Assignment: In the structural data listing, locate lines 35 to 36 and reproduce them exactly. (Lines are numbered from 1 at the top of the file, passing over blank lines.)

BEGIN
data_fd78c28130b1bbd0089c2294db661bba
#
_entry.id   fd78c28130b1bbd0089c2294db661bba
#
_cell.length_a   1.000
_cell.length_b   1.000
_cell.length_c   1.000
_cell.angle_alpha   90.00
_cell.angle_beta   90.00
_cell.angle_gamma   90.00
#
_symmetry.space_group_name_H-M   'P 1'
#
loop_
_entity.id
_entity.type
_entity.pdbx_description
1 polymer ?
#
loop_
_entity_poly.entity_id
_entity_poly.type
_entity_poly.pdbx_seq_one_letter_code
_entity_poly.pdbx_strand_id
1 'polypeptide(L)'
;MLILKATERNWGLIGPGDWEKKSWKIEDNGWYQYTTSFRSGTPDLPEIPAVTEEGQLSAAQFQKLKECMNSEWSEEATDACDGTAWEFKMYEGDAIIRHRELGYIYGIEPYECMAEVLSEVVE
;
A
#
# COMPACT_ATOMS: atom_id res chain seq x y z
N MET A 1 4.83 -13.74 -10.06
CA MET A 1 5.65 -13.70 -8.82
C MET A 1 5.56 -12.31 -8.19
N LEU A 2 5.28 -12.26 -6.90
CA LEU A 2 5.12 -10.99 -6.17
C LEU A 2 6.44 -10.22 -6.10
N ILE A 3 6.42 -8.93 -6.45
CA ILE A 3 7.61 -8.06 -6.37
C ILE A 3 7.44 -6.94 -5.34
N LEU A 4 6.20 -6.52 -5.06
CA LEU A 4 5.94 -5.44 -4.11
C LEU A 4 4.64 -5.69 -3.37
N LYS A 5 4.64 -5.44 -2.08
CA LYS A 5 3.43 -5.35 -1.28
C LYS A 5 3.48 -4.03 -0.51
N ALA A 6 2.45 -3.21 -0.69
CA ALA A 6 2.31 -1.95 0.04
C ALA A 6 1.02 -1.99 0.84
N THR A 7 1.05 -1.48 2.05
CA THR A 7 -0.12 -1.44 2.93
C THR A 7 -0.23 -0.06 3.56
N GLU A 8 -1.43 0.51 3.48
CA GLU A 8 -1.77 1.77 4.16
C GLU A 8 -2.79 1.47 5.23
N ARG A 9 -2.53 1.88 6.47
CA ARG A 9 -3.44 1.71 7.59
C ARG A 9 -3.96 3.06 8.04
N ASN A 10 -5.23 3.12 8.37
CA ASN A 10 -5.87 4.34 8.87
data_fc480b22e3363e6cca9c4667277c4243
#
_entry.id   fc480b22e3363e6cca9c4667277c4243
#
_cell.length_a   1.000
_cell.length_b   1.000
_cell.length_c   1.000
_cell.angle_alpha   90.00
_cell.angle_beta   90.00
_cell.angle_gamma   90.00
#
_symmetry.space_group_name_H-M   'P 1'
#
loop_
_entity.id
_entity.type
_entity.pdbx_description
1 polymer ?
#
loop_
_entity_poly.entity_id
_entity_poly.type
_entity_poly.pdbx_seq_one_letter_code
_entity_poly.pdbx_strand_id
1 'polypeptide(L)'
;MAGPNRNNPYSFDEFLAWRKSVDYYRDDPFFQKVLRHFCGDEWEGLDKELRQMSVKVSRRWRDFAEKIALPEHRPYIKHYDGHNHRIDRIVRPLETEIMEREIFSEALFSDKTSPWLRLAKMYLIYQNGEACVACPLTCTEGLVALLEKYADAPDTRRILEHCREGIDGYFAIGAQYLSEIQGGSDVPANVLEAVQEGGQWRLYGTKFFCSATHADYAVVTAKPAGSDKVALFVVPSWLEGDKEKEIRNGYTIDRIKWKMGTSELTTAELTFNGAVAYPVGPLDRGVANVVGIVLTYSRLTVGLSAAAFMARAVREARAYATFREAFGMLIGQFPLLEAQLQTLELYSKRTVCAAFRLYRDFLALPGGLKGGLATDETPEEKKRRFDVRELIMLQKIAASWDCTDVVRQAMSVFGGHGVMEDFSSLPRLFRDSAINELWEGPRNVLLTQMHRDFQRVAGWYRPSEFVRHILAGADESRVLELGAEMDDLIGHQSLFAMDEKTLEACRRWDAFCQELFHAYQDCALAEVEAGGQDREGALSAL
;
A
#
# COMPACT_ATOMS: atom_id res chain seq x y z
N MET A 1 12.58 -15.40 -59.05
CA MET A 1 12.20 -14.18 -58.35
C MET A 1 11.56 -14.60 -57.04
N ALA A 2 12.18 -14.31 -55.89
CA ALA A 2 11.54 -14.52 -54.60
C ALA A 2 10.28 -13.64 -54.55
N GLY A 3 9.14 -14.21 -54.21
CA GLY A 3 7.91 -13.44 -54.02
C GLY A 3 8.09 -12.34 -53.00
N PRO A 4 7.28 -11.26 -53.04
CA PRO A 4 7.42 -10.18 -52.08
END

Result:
CA LEU A 2 5.12 -10.99 -6.17
C LEU A 2 6.44 -10.22 -6.10